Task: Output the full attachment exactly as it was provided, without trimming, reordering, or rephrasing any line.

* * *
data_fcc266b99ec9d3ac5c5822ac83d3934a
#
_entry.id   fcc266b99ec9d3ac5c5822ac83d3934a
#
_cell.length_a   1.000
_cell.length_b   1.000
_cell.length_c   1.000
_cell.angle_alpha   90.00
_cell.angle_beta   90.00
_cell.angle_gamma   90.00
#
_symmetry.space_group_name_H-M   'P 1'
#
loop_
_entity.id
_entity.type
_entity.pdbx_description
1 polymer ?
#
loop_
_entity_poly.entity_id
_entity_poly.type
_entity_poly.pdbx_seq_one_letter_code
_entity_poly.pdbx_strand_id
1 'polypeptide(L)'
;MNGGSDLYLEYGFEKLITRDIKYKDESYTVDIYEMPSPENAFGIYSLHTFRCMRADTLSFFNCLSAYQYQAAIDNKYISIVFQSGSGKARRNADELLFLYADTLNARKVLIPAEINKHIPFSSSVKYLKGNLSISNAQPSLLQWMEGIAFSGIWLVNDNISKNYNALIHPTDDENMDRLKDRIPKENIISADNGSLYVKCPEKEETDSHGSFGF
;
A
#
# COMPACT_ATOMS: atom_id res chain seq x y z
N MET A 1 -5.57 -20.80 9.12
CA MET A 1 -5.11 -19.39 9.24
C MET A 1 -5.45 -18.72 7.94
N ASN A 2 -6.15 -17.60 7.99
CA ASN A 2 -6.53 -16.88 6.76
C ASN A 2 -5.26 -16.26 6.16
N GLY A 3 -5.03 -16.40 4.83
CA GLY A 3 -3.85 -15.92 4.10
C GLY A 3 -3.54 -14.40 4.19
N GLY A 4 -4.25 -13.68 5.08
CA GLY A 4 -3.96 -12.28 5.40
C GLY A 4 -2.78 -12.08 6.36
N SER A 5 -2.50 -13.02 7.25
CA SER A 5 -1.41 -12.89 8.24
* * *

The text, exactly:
data_fcc266b99ec9d3ac5c5822ac83d3934a
#
_entry.id   fcc266b99ec9d3ac5c5822ac83d3934a
#
_cell.length_a   1.000
_cell.length_b   1.000
_cell.length_c   1.000
_cell.angle_alpha   90.00
_cell.angle_beta   90.00
_cell.angle_gamma   90.00
#
_symmetry.space_group_name_H-M   'P 1'
#
loop_
_entity.id
_entity.type
_entity.pdbx_description
1 polymer ?
#
loop_
_entity_poly.entity_id
_entity_poly.type
_entity_poly.pdbx_seq_one_letter_code
_entity_poly.pdbx_strand_id
1 'polypeptide(L)'
;MNGGSDLYLEYGFEKLITRDIKYKDESYTVDIYEMPSPENAFGIYSLHTFRCMRADTLSFFNCLSAYQYQAAIDNKYISIVFQSGSGKARRNADELLFLYADTLNARKVLIPAEINKHIPFSSSVKYLKGNLSISNAQPSLLQWMEGIAFSGIWLVNDNISKNYNALIHPTDDENMDRLKDRIPKENIISADNGSLYVKCPEKEETDSHGSFGF
;
A
#
# COMPACT_ATOMS: atom_id res chain seq x y z
N MET A 1 -5.57 -20.80 9.12
CA MET A 1 -5.11 -19.39 9.24
C MET A 1 -5.45 -18.72 7.94
N ASN A 2 -6.15 -17.60 7.99
CA ASN A 2 -6.53 -16.88 6.76
C ASN A 2 -5.26 -16.26 6.16
N GLY A 3 -5.03 -16.40 4.83
CA GLY A 3 -3.85 -15.92 4.10
C GLY A 3 -3.54 -14.40 4.19
N GLY A 4 -4.25 -13.68 5.08
CA GLY A 4 -3.96 -12.28 5.40
C GLY A 4 -2.78 -12.08 6.36
N SER A 5 -2.50 -13.02 7.25
CA SER A 5 -1.41 -12.89 8.24